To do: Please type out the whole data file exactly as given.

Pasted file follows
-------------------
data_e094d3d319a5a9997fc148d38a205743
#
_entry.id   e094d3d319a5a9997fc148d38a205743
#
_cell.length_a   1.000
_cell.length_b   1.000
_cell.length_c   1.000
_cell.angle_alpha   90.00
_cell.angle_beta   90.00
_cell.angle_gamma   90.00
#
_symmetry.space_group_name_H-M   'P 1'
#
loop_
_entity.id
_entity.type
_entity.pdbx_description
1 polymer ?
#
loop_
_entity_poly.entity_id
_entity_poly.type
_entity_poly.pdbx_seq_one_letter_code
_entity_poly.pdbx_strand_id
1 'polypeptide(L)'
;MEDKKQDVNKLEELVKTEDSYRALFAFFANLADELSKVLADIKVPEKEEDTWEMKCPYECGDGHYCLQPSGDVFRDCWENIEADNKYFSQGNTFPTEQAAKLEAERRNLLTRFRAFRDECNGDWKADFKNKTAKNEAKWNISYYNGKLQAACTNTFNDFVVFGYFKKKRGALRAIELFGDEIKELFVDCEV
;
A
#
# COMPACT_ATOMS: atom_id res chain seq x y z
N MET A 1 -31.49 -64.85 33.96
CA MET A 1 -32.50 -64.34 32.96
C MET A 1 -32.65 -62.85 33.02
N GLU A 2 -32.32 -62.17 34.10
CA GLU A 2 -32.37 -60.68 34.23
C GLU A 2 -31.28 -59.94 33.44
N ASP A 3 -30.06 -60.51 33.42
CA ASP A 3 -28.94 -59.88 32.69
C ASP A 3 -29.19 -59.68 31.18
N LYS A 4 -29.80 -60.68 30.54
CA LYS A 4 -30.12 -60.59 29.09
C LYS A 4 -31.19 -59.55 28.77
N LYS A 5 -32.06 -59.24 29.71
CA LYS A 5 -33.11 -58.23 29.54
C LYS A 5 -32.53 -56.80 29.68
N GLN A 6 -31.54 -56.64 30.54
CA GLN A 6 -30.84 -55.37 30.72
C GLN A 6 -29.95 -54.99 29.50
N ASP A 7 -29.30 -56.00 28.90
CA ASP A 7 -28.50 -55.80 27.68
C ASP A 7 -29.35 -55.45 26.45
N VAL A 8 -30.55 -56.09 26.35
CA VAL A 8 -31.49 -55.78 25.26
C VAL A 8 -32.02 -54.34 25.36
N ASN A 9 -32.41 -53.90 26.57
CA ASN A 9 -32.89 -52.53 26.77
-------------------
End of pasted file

data_e094d3d319a5a9997fc148d38a205743
#
_entry.id   e094d3d319a5a9997fc148d38a205743
#
_cell.length_a   1.000
_cell.length_b   1.000
_cell.length_c   1.000
_cell.angle_alpha   90.00
_cell.angle_beta   90.00
_cell.angle_gamma   90.00
#
_symmetry.space_group_name_H-M   'P 1'
#
loop_
_entity.id
_entity.type
_entity.pdbx_description
1 polymer ?
#
loop_
_entity_poly.entity_id
_entity_poly.type
_entity_poly.pdbx_seq_one_letter_code
_entity_poly.pdbx_strand_id
1 'polypeptide(L)'
;MEDKKQDVNKLEELVKTEDSYRALFAFFANLADELSKVLADIKVPEKEEDTWEMKCPYECGDGHYCLQPSGDVFRDCWENIEADNKYFSQGNTFPTEQAAKLEAERRNLLTRFRAFRDECNGDWKADFKNKTAKNEAKWNISYYNGKLQAACTNTFNDFVVFGYFKKKRGALRAIELFGDEIKELFVDCEV
;
A
#
# COMPACT_ATOMS: atom_id res chain seq x y z
N MET A 1 -31.49 -64.85 33.96
CA MET A 1 -32.50 -64.34 32.96
C MET A 1 -32.65 -62.85 33.02
N GLU A 2 -32.32 -62.17 34.10
CA GLU A 2 -32.37 -60.68 34.23
C GLU A 2 -31.28 -59.94 33.44
N ASP A 3 -30.06 -60.51 33.42
CA ASP A 3 -28.94 -59.88 32.69
C ASP A 3 -29.19 -59.68 31.18
N LYS A 4 -29.80 -60.68 30.54
CA LYS A 4 -30.12 -60.59 29.09
C LYS A 4 -31.19 -59.55 28.77
N LYS A 5 -32.06 -59.24 29.71
CA LYS A 5 -33.11 -58.23 29.54
C LYS A 5 -32.53 -56.80 29.68
N GLN A 6 -31.54 -56.64 30.54
CA GLN A 6 -30.84 -55.37 30.72
C GLN A 6 -29.95 -54.99 29.50
N ASP A 7 -29.30 -56.00 28.90
CA ASP A 7 -28.50 -55.80 27.68
C ASP A 7 -29.35 -55.45 26.45
N VAL A 8 -30.55 -56.09 26.35
CA VAL A 8 -31.49 -55.78 25.26
C VAL A 8 -32.02 -54.34 25.36
N ASN A 9 -32.41 -53.90 26.57
CA ASN A 9 -32.89 -52.53 26.77